Scholarships for Astronomy
Stay on Top of Sky High Tuition
Astronomy has fascinated us for thousands of years, helping us understand our place in the universe while opening thousands of new questions about why we’re here, how we got here, and if we’re alone. Students who choose to study astronomy at the post-secondary level are drawn to the mystery and wonder of all of the objects in the sky at night. They have already shown an adept understanding and curiosity about the subject, and may have a particular interest in research or technology. Perhaps the thought of discovering something new has sparked their interest in this field.
For those with this specialized thirst for knowledge, financial assistance, both need- and merit-based, is available. Here are some examples:
Barry M. Goldwater Scholarship
The Barry M. Goldwater Scholarship Program is a highly competitive, merit-based award offered to college juniors and seniors preparing for a career in mathematics, the natural sciences, or engineering. To be considered, a student must be nominated by his or her college or university using the official nomination materials provided to each institution. 300 scholarships are awarded annually to outstanding students (US citizens, US nationals, or resident aliens) pursuing studies in these areas of study.
The Scholarship provides up to $7,500.00 in funding per year (for up to two years) to cover eligible expenses. This includes tuition, fees, books, and accommodation (room and board). All Scholarship recipients are selected based on merit; financial need is not taken into consideration when choosing recipients.
Harvey Washington Banks Scholarship in Astronomy
Dr. Harvey Washington Banks was the first African American to receive the Ph.D. degree specifically in astronomy. He earned his degree at George Washington University in 1961. The Harvey Washington Banks Scholarship in Astronomy is offered by the National Society of Black Physicists to African-American undergraduate students. The scholarship is a one-time, non-renewable payment of $1,000.00. Application forms are available online. Each applicant is asked to include an official transcript and three letters of recommendation.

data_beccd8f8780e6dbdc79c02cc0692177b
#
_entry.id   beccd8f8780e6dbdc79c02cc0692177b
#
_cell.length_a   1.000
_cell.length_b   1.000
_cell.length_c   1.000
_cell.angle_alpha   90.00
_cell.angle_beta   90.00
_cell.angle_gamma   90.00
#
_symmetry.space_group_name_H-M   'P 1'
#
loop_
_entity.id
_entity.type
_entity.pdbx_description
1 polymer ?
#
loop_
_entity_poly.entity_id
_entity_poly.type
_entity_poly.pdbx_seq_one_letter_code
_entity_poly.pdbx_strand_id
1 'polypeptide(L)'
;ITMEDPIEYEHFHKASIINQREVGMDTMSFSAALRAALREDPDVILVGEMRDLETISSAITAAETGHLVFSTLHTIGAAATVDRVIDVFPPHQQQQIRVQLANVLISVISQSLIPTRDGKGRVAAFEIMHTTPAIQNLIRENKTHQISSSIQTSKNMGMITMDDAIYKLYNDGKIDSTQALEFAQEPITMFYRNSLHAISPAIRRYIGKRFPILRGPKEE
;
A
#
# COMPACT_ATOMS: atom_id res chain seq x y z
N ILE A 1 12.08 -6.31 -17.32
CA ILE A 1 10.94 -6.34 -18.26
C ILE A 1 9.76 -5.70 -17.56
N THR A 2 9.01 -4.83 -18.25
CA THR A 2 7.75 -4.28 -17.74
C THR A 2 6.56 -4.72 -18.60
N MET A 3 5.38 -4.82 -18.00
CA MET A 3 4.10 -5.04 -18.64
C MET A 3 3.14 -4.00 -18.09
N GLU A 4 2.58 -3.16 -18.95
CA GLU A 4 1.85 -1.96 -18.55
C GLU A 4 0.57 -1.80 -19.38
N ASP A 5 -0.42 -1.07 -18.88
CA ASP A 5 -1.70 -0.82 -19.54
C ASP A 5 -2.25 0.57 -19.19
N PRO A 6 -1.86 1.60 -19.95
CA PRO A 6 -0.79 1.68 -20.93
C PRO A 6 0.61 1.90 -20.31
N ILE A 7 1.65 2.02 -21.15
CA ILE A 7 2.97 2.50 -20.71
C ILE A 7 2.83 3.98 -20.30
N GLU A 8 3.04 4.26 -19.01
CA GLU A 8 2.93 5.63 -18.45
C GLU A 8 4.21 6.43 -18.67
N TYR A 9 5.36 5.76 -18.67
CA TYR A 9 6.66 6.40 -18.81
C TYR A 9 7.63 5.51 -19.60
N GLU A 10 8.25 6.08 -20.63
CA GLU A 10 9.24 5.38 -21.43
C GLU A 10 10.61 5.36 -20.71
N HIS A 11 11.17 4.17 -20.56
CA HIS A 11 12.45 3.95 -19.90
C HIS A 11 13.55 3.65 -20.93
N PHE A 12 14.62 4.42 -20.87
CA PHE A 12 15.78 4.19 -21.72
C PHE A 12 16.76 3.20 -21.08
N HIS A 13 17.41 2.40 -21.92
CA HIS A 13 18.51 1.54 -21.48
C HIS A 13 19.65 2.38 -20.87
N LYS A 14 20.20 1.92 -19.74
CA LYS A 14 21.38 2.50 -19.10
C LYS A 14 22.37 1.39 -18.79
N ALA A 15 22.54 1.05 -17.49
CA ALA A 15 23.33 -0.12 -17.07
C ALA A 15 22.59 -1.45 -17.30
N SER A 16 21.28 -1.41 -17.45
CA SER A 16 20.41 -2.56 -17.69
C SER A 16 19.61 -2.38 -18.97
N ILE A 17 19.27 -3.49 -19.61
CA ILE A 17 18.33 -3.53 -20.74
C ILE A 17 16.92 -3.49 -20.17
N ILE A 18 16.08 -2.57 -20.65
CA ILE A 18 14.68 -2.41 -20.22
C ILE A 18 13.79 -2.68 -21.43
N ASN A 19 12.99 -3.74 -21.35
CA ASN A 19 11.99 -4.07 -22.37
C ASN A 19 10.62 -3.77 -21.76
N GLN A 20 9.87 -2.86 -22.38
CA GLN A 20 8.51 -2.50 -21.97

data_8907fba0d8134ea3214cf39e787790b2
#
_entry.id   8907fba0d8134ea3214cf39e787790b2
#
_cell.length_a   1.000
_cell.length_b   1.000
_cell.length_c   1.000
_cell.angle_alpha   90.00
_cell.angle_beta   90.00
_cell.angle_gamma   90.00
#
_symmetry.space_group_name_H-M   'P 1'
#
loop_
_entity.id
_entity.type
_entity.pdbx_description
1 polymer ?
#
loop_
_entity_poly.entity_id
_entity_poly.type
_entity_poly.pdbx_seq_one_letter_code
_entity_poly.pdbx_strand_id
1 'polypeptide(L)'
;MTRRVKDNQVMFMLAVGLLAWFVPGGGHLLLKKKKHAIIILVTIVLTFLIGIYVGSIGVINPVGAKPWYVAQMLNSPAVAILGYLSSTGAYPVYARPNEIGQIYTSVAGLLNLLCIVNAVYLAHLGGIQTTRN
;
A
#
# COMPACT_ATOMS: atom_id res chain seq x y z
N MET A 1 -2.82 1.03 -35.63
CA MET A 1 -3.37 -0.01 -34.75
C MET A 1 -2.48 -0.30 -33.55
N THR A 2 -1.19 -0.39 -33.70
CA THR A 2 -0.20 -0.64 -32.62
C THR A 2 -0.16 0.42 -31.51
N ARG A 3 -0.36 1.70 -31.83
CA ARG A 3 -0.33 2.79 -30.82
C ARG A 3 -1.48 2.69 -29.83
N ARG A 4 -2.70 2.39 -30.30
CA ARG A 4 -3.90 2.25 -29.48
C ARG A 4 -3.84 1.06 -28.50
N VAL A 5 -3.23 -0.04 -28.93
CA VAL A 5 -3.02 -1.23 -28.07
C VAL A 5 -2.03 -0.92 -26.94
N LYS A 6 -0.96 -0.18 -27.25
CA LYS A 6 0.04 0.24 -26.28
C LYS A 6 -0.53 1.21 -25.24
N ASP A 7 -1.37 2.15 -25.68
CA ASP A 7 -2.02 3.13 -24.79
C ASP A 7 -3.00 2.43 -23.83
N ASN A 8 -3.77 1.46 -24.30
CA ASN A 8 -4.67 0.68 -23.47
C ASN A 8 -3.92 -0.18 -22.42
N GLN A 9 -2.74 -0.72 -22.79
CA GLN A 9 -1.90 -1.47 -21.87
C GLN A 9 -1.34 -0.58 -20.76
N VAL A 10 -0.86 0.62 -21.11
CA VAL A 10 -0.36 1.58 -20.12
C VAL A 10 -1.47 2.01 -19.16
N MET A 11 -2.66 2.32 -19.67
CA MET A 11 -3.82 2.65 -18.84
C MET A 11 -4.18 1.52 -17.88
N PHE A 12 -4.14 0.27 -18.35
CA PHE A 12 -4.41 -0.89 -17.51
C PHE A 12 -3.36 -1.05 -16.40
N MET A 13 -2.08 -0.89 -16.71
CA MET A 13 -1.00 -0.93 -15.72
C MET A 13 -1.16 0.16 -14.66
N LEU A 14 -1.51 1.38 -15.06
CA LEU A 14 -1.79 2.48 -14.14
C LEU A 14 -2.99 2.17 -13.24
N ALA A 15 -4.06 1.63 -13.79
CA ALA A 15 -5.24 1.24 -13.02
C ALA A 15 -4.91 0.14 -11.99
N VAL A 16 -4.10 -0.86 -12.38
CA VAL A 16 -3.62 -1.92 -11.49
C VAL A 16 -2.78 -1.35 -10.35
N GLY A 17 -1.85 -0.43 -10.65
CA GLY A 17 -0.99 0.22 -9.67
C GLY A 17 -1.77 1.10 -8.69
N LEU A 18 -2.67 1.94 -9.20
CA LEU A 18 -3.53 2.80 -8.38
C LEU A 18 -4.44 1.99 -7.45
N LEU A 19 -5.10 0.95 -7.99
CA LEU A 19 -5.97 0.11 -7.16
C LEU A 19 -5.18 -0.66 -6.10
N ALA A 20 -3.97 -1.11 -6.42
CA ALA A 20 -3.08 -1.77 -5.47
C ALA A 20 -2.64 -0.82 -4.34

San Diego Astronomy Association (SDAA)
The SDAA offers the Lucas Scholarships to students attending either the University of Arizona or San Diego State University. Up to $6,000.00 in funding will be awarded to an undergraduate student who has maintained a GPA of at least 2.70. Each applicant for the Lucas Scholarship is asked to submit an original essay (no more than 750 words in length) discussing their career plans and interest in the subject of astronomy.
The University of Iowa, Department of Physics and Astronomy
Freshman students who reside in the state of Iowa majoring in either physics or astronomy are invited to apply for the Strayer-Rairden Scholarship in Physics. $1,000 in renewable funding (up to four years in total) is awarded to the person selected by the Department of Physics and Astronomy as the state’s best qualified applicant who has declared physics or astronomy as their major. This scholarship is awarded on the basis of academic merit, not financial need.
Award recipients are required to maintain a GPA of 3.2 or higher in order to continue to receive funding.
Minnesota State University (Mankato), Department of Physics and Astronomy
The Leo V. Standeford Astronomy Scholarship provides a minimum of $300.00 in funding to a student majoring or minoring in Astronomy. The minimum academic standing to be considered for the scholarship is a GPA of 3.3 (cumulative) and a GPA of at least 3.4 in astronomy courses.
Northern Arizona University, Department of Physics and Astronomy
The Department offers several different scholarships to both undergraduate and graduate students. The amount of funding varies, but funding starts at $100.00. Academic achievement and/or financial need are taken into consideration when choosing recipients.
University of Hawaii, Institute for Astronomy
Graduate students studying astronomy are invited to apply for the award offered by Achievement Awards for College Scientists (ARCS). The Helen Jones Farrar ARCS Scholarship of $5,000 is awarded to an American citizen and a full-time student whose grade point average is at least 3.5. The recipient may use the award for any purpose related to his or her graduate studies in astronomy, such as paying for observing expenses, traveling to present papers, or purchasing a computer or other equipment.
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